Another option is to have a sign up on the landing page or your website. So when people visit your website, they will encounter a form that asks for their location and contact information.
Reverb Nation also lets you send out notifications to your following about upcoming shows.
The good thing about both methods is that they allow for easy integration with your email system. On the downside, you will end up with a lot of signups from people in areas where you may not be playing. This may be beneficial when you go on tour, but if you’re an independent band, the chances that you’ll be touring in the cities where these people live are slim to none.
Make Your Events an Occasion
Themed events tend to get more people out. For example, a birthday party or record release is likely to get more people out than just a plain old Saturday night.
It will be hard to create a theme every time you play out, but there are ways you can make it work. Think of the time of year and upcoming holidays and use that to your advantage. For example, you may have an end of summer show, a Valentine’s Day show, a winter break show and more.
You can play even more on the theme by getting guests into the act. For example, if you are having a show in June, you can do a rock n’ roll prom theme encouraging everyone to come in ballgowns and suits. If you’re playing near Halloween, ask guests to come in costume.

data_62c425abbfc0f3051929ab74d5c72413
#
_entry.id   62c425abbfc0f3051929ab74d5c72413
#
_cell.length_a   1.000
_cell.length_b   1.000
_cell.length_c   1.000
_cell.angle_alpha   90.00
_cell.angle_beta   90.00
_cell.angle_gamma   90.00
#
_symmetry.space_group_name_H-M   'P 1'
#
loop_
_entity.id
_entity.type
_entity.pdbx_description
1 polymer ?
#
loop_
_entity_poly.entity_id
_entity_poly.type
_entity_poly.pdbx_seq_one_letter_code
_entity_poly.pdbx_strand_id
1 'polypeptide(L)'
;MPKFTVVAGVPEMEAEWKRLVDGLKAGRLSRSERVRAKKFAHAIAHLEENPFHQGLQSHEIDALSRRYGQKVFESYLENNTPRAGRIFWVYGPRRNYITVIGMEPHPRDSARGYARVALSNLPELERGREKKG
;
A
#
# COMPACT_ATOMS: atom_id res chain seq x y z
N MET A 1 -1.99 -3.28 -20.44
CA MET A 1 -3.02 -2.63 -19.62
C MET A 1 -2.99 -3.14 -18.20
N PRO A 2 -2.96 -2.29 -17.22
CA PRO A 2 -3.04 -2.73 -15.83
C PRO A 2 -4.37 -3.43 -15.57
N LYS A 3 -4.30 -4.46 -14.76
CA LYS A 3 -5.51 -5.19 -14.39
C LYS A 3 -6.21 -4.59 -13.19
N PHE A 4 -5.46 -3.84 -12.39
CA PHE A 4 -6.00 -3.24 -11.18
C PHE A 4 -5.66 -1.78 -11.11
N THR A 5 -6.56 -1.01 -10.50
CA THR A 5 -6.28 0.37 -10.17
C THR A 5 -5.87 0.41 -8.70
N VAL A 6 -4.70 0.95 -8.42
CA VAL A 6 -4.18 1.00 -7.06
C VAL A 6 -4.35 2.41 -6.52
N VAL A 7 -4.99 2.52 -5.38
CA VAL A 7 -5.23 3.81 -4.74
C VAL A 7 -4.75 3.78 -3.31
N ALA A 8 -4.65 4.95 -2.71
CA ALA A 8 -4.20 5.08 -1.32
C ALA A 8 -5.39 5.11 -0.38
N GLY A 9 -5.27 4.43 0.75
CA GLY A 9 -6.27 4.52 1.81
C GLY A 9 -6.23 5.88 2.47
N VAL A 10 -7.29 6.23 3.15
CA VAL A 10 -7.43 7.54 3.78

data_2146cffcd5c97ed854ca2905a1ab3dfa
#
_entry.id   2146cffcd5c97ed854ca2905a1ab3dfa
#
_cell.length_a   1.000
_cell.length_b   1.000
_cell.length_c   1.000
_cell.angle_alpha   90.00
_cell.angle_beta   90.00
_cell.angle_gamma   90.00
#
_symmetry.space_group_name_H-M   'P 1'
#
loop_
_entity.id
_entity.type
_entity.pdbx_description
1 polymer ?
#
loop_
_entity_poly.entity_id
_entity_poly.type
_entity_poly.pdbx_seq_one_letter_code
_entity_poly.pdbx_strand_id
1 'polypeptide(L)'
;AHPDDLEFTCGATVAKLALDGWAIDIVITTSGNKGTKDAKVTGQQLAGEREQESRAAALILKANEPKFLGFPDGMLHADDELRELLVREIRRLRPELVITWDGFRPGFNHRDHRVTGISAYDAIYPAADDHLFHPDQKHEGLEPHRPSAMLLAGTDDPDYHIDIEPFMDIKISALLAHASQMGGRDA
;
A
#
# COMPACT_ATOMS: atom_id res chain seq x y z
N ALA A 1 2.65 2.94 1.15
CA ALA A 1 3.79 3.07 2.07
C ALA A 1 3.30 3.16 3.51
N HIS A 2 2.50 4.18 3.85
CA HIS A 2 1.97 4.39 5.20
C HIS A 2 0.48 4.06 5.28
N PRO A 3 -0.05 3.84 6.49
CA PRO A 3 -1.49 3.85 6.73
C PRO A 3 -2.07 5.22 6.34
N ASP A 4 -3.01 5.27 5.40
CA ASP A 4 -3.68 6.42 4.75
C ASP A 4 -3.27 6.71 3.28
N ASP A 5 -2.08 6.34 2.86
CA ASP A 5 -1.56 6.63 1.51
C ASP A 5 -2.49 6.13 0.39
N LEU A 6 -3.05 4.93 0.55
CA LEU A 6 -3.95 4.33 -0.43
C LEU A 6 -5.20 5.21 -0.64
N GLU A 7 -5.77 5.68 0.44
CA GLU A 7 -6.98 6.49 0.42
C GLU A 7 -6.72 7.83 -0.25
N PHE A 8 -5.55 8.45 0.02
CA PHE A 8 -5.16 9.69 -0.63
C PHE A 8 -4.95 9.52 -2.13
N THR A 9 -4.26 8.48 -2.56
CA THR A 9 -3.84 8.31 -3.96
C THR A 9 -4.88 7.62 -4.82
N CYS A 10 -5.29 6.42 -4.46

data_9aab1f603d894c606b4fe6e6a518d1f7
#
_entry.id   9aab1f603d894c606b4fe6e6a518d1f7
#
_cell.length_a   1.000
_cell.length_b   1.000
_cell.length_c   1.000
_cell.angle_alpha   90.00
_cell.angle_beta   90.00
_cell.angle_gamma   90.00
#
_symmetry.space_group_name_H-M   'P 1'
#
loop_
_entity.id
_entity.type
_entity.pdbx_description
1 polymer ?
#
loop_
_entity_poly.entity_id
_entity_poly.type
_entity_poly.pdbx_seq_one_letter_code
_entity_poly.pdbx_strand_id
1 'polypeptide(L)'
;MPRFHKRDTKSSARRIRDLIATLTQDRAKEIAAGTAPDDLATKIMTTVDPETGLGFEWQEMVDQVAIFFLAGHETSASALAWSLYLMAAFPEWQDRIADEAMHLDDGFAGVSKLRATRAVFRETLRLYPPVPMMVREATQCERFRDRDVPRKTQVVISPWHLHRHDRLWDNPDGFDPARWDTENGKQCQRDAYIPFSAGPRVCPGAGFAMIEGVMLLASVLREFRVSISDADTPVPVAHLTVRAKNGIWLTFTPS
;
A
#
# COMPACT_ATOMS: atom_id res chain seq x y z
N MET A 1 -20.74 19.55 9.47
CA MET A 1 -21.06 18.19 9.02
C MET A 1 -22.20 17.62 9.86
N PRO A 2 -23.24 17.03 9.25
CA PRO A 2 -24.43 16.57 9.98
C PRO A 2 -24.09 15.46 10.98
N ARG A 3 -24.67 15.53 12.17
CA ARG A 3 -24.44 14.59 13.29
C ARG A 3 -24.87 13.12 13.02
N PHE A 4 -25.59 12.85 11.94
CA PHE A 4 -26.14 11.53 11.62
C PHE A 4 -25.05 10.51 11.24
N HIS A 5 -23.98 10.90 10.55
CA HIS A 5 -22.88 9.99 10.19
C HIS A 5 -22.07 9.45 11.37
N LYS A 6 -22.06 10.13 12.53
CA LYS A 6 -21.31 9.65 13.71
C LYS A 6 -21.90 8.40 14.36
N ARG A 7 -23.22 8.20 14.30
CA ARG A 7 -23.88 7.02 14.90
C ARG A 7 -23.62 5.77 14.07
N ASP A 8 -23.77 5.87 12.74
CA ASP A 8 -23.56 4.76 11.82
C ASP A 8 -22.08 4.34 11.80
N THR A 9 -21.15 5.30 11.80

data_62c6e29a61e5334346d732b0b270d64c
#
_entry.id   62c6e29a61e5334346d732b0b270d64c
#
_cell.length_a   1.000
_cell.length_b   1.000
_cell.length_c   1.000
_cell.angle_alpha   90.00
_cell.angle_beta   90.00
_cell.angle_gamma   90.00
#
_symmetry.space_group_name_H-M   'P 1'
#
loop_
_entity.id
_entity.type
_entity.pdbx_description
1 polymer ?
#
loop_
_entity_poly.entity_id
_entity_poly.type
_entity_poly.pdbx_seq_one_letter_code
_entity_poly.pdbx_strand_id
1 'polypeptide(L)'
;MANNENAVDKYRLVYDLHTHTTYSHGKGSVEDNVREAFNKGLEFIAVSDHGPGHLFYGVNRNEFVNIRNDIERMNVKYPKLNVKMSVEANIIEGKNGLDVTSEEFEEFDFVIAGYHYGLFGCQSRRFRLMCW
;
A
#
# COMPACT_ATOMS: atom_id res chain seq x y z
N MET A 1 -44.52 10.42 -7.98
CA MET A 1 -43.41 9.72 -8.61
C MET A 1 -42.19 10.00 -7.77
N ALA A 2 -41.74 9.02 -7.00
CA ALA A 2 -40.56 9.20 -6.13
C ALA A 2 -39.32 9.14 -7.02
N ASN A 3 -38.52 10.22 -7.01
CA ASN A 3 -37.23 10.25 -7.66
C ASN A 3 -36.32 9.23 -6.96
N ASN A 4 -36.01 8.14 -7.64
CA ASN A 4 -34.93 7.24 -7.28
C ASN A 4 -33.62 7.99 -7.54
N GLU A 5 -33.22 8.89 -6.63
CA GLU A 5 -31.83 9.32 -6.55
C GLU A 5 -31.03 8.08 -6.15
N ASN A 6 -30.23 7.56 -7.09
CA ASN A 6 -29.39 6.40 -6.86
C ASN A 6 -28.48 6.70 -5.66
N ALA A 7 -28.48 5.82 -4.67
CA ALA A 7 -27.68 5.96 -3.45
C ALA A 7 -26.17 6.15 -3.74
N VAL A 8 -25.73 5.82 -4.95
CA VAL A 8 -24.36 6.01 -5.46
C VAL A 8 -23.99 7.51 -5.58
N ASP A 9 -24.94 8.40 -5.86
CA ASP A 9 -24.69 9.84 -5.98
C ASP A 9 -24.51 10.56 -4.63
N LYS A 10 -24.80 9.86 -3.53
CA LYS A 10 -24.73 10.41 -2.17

This will give them something to get excited about.
Give Away Free Stuff
A lot of bands give away free stuff from the stage. If you do giveaways, it may work to your advantage if you include this when you advertise the show. A free t-shirt or CD giveaway may get people excited to come out.
Of course, it will be better if you are doing a mass giveaway. For instance, if the first 100 people in the door get a free shirt, it will be more of an incentive than the possibility of catching a CD from the stage.
On the downside, a mass giveaway will cost the band a lot of money. So you really need to weigh your priorities here.
This may go without saying, but if you’re not good, no one is going to want to see you. Okay, maybe your mother and father will come down, but if you really want to build up an audience, you must be proficient on your instrument and entertaining.
A good way to improve is by putting a critical eye on yourself and your band. Is the playing sloppy? Are the vocals on key? If not, this may be why no one is coming to see your band.
In addition to being skilled musicians, you also must put on a show. No one wants to see you just stand there and play your instrument. Okay, well there are some shoegaze bands that have broken through, but in general, people want to be entertained.